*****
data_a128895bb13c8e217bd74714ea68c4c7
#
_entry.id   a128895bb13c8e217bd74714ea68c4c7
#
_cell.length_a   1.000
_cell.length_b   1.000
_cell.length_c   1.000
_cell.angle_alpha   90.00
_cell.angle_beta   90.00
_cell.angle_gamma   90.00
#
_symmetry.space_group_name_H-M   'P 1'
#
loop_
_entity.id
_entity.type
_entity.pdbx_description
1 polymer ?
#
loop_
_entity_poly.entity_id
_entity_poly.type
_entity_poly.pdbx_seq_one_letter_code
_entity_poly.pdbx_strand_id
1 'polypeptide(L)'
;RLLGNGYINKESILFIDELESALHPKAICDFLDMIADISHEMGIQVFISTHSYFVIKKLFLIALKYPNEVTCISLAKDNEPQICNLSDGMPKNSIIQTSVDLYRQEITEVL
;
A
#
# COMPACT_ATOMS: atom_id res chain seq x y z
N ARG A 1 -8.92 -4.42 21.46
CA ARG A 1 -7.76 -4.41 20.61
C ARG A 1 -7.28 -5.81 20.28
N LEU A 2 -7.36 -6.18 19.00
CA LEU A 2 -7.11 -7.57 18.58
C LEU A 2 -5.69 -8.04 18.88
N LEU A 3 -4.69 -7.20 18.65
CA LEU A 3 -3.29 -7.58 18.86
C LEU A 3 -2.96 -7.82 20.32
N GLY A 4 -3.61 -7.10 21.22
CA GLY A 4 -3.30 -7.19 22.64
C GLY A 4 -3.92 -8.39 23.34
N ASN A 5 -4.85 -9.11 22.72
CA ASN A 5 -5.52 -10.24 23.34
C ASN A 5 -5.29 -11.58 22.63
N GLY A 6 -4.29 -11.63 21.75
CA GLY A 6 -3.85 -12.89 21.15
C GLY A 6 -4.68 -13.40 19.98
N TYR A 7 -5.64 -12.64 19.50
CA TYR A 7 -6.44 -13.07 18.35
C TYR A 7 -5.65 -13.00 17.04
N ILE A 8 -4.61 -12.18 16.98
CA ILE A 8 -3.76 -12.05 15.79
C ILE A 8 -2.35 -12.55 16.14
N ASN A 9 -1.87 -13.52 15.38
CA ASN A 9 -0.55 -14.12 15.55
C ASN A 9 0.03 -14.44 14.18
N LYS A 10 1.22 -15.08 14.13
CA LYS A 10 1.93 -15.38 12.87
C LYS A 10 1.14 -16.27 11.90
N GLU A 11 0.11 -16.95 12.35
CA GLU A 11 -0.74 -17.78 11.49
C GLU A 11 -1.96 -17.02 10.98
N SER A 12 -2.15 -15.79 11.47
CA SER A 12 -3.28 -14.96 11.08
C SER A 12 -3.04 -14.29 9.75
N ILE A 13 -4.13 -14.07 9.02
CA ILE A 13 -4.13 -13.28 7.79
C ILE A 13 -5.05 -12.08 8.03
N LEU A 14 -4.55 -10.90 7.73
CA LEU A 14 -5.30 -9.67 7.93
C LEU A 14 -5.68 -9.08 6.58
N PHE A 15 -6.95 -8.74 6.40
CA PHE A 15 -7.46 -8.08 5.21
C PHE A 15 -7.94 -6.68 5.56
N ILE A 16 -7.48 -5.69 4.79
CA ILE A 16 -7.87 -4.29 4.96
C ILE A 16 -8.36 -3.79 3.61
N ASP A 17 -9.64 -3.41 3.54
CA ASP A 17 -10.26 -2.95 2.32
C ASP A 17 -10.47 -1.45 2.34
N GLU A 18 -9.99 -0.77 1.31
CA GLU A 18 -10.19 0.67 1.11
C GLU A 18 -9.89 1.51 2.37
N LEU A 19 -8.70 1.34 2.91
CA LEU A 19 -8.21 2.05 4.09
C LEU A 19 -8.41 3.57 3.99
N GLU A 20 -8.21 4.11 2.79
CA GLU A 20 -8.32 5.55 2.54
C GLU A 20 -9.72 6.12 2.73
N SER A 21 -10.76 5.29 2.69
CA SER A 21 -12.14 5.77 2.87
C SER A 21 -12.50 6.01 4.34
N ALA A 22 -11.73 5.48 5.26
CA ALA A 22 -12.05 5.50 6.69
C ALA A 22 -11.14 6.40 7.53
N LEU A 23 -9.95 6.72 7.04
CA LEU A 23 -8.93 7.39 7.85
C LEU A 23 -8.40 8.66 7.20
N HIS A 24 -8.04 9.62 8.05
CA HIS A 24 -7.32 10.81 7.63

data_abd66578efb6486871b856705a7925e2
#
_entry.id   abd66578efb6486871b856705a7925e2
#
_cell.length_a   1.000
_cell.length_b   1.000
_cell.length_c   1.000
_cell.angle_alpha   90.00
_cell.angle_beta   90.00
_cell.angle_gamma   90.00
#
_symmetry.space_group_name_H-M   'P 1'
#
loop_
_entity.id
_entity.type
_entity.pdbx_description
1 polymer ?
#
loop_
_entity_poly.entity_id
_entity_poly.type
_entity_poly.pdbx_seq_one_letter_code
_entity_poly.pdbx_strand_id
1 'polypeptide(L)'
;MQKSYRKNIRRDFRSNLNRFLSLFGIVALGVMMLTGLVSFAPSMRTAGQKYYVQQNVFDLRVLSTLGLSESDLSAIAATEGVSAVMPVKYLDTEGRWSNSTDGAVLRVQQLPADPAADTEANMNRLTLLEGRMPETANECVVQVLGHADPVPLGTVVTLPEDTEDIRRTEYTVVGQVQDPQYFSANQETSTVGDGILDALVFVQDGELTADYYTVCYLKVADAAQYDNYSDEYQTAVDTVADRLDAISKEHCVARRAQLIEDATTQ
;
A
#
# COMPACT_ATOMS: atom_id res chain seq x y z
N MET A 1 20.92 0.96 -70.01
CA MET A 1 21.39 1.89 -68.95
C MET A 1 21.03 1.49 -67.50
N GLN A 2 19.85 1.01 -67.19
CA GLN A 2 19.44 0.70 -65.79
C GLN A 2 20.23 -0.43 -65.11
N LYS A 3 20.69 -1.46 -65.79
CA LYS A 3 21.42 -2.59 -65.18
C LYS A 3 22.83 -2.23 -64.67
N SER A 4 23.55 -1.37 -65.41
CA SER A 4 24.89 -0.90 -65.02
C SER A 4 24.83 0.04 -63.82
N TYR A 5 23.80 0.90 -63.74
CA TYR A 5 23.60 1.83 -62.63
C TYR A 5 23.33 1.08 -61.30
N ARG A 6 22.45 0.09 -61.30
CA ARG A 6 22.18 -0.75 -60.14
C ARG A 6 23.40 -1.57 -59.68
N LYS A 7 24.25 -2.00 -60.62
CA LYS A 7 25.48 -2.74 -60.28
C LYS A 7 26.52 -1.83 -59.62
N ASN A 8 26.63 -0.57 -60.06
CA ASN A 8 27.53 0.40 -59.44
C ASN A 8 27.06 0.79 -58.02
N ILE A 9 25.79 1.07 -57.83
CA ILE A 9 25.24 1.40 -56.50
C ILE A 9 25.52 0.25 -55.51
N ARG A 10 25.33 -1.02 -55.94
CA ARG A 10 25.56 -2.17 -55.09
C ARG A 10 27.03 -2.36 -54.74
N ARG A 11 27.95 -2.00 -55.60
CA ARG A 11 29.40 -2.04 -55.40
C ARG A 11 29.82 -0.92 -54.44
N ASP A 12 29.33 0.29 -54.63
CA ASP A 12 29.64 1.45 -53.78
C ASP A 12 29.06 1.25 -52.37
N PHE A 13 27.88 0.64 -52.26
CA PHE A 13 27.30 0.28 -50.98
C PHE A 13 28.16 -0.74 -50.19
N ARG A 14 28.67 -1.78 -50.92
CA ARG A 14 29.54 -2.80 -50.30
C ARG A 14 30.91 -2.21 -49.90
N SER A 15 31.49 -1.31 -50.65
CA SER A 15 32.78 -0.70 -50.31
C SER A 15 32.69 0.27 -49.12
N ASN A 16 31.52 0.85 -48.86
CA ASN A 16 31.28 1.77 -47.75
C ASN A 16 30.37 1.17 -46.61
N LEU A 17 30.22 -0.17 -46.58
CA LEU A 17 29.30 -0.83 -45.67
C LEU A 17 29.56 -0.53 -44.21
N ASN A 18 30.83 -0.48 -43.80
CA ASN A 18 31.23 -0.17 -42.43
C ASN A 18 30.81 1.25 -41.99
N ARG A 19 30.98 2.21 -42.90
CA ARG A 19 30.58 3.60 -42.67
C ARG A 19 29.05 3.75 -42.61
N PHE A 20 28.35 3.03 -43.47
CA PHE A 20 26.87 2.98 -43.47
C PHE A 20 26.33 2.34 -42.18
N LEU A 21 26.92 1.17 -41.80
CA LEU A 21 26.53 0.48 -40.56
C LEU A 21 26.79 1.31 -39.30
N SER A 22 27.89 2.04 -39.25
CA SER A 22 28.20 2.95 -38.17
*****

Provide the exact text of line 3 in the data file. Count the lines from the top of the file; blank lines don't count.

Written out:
_entry.id   a128895bb13c8e217bd74714ea68c4c7